Manage app overload on your iPad or iPhone with folders

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While we used to say “There’s an app for that,” now we often find there are many apps for “that.” Are you starting to experience app overload?

You’ve probably noticed retailers, banks, publications and others are issuing their own free apps. Dallas lawyer Tom Mighell’s book iPad Apps in One Hour for Lawyers covers hundreds of apps you might use. Resources like Apps Gone Free help find paid apps that are available free for a limited time. Without too much effort, you can easily accumulate scores of apps.

So we’ve reached a point where proliferation of apps has started to overwhelm the rather rudimentary tools we have to organize them. App management has become more necessary than ever. I’ll focus on the scenario of using an iOS device—iPhone or iPad—with iTunes. (You’ll need to research the details for the devices and versions you use.) On your device, you’ll see an initial “home screen” of apps, which are built in and permanent. As you add more, they’ll appear on additional screens. On an iPhone 5, for example, which allows 20 apps per screen, you can display more than 200 apps.

There are two basic management issues. First, having more apps than screen room. Second, having the apps you want buried in hidden screens or not logically grouped so you can access them easily. And today there are two basic management approaches: “on device” and “through iTunes.”


Have you ever noticed the app icons on your device suddenly start to get wobbly? If you touch and hold on an app icon, you’ll initiate the wobbling behavior. You can then drag icons around (or remove them) and arrange them as you’d like. If you drag an icon to the edge of the screen, you can move the app to another screen. If you drag an icon on top of another, you can create a folder that you can name and add other app icons to. This approach does work if you have a small number of apps, but can become tedious with more.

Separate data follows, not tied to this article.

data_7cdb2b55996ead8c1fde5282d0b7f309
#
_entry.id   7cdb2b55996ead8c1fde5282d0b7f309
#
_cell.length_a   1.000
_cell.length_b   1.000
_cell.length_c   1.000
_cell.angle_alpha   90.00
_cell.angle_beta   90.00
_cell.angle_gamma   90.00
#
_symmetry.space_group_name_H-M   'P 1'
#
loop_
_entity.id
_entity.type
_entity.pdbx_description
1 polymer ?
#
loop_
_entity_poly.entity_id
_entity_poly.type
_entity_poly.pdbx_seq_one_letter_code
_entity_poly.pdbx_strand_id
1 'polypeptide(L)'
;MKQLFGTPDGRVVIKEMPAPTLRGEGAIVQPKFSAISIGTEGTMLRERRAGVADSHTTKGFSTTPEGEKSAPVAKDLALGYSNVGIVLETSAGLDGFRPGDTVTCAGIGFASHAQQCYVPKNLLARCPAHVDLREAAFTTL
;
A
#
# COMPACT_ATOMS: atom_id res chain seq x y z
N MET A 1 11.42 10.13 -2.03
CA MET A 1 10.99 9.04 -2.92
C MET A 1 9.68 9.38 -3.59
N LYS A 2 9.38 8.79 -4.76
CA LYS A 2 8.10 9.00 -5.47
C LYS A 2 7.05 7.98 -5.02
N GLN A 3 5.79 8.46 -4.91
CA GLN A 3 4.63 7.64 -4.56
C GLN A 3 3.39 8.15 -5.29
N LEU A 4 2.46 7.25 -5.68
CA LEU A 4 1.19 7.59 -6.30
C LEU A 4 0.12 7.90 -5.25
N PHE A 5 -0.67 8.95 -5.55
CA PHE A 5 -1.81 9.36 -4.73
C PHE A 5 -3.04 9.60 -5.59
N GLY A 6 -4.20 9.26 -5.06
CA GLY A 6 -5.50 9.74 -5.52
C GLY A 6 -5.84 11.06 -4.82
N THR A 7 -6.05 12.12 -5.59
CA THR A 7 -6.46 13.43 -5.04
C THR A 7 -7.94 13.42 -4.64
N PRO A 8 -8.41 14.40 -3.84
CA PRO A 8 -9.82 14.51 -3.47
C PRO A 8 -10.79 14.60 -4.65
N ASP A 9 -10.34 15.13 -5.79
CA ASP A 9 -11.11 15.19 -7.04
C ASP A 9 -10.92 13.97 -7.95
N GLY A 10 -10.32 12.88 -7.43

It’s somewhat easier to manage apps through iTunes. Open iTunes and connect your device to sync it. Locate the apps tab/menu for your device and you’ll see all your apps arranged by the screens on which they appear. You can drag and drop icons to move apps, create new folders by dragging one icon onto another, and drag apps into folders. After you reorganize, sync your device and you’ll see the changes on your device. To me, it’s better than on-device management, but it can still be cumbersome.

The main tool is to group apps into folders. A folder of those used most often, well-chosen categories, or folders related to actions or activities might help you manage your apps efficiently.

As you use more apps, even simple app-management improvements will make your life easier. Keep watching for enhanced management features as we increasingly move into the app world.

Dennis Kennedy is a St. Louis-based legal technology writer and information technology lawyer.

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